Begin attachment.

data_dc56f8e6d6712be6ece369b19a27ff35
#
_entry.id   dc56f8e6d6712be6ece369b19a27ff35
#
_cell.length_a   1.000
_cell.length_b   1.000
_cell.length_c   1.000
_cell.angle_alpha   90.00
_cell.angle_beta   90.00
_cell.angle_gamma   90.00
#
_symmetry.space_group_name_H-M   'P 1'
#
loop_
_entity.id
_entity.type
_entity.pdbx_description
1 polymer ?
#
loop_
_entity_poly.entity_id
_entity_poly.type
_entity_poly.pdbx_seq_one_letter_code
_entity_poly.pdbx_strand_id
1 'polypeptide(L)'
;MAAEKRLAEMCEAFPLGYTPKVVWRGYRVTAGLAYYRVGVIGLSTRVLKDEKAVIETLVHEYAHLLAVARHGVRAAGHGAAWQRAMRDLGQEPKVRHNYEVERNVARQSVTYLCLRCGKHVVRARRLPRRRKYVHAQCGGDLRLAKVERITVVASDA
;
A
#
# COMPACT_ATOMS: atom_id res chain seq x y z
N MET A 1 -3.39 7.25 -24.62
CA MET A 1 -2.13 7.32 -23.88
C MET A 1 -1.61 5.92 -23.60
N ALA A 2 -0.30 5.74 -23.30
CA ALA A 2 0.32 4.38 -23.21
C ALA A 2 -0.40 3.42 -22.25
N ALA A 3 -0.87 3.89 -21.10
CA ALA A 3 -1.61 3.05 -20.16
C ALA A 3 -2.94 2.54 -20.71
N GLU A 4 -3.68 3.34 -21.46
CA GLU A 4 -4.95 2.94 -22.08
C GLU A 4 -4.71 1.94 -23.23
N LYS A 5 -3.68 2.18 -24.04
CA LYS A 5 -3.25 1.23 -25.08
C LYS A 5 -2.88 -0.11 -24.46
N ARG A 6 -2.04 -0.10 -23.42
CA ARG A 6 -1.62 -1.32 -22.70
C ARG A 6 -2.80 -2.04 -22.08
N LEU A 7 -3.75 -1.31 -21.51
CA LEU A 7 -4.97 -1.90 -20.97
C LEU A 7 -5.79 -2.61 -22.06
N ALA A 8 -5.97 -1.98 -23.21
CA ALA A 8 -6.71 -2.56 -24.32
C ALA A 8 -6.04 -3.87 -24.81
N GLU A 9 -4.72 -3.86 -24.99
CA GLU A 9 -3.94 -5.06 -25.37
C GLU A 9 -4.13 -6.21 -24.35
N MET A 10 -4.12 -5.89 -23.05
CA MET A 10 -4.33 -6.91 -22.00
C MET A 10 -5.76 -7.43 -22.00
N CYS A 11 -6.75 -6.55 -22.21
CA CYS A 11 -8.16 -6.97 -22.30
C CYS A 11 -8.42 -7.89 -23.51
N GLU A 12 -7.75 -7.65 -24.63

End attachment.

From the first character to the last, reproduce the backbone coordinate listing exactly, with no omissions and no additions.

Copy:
data_dc56f8e6d6712be6ece369b19a27ff35
#
_entry.id   dc56f8e6d6712be6ece369b19a27ff35
#
_cell.length_a   1.000
_cell.length_b   1.000
_cell.length_c   1.000
_cell.angle_alpha   90.00
_cell.angle_beta   90.00
_cell.angle_gamma   90.00
#
_symmetry.space_group_name_H-M   'P 1'
#
loop_
_entity.id
_entity.type
_entity.pdbx_description
1 polymer ?
#
loop_
_entity_poly.entity_id
_entity_poly.type
_entity_poly.pdbx_seq_one_letter_code
_entity_poly.pdbx_strand_id
1 'polypeptide(L)'
;MAAEKRLAEMCEAFPLGYTPKVVWRGYRVTAGLAYYRVGVIGLSTRVLKDEKAVIETLVHEYAHLLAVARHGVRAAGHGAAWQRAMRDLGQEPKVRHNYEVERNVARQSVTYLCLRCGKHVVRARRLPRRRKYVHAQCGGDLRLAKVERITVVASDA
;
A
#
# COMPACT_ATOMS: atom_id res chain seq x y z
N MET A 1 -3.39 7.25 -24.62
CA MET A 1 -2.13 7.32 -23.88
C MET A 1 -1.61 5.92 -23.60
N ALA A 2 -0.30 5.74 -23.30
CA ALA A 2 0.32 4.38 -23.21
C ALA A 2 -0.40 3.42 -22.25
N ALA A 3 -0.87 3.89 -21.10
CA ALA A 3 -1.61 3.05 -20.16
C ALA A 3 -2.94 2.54 -20.71
N GLU A 4 -3.68 3.34 -21.46
CA GLU A 4 -4.95 2.94 -22.08
C GLU A 4 -4.71 1.94 -23.23
N LYS A 5 -3.68 2.18 -24.04
CA LYS A 5 -3.25 1.23 -25.08
C LYS A 5 -2.88 -0.11 -24.46
N ARG A 6 -2.04 -0.10 -23.42
CA ARG A 6 -1.62 -1.32 -22.70
C ARG A 6 -2.80 -2.04 -22.08
N LEU A 7 -3.75 -1.31 -21.51
CA LEU A 7 -4.97 -1.90 -20.97
C LEU A 7 -5.79 -2.61 -22.06
N ALA A 8 -5.97 -1.98 -23.21
CA ALA A 8 -6.71 -2.56 -24.32
C ALA A 8 -6.04 -3.87 -24.81
N GLU A 9 -4.72 -3.86 -24.99
CA GLU A 9 -3.94 -5.06 -25.37
C GLU A 9 -4.13 -6.21 -24.35
N MET A 10 -4.12 -5.89 -23.05
CA MET A 10 -4.33 -6.91 -22.00
C MET A 10 -5.76 -7.43 -22.00
N CYS A 11 -6.75 -6.55 -22.21
CA CYS A 11 -8.16 -6.97 -22.30
C CYS A 11 -8.42 -7.89 -23.51
N GLU A 12 -7.75 -7.65 -24.63